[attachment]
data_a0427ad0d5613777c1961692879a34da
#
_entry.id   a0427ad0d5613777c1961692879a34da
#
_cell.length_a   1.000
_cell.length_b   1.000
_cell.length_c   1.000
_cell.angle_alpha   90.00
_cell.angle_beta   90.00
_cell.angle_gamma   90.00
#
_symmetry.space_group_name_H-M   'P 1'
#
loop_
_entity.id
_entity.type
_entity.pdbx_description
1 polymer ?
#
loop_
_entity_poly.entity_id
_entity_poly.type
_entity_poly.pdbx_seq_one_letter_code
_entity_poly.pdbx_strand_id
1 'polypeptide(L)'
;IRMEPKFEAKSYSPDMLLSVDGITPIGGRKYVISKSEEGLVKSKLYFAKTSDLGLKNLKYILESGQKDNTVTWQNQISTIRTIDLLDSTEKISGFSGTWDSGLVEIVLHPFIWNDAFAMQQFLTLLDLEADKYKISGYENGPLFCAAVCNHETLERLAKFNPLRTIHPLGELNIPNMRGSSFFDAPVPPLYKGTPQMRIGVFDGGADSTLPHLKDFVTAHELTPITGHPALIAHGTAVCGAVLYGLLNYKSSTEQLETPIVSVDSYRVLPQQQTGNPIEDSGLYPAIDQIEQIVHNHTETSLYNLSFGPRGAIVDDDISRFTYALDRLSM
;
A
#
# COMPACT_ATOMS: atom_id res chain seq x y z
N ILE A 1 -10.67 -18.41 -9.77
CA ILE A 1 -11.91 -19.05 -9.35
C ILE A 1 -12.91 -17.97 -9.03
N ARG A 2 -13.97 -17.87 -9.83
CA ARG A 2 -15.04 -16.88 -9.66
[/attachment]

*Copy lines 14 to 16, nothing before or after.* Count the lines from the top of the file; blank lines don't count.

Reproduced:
loop_
_entity.id
_entity.type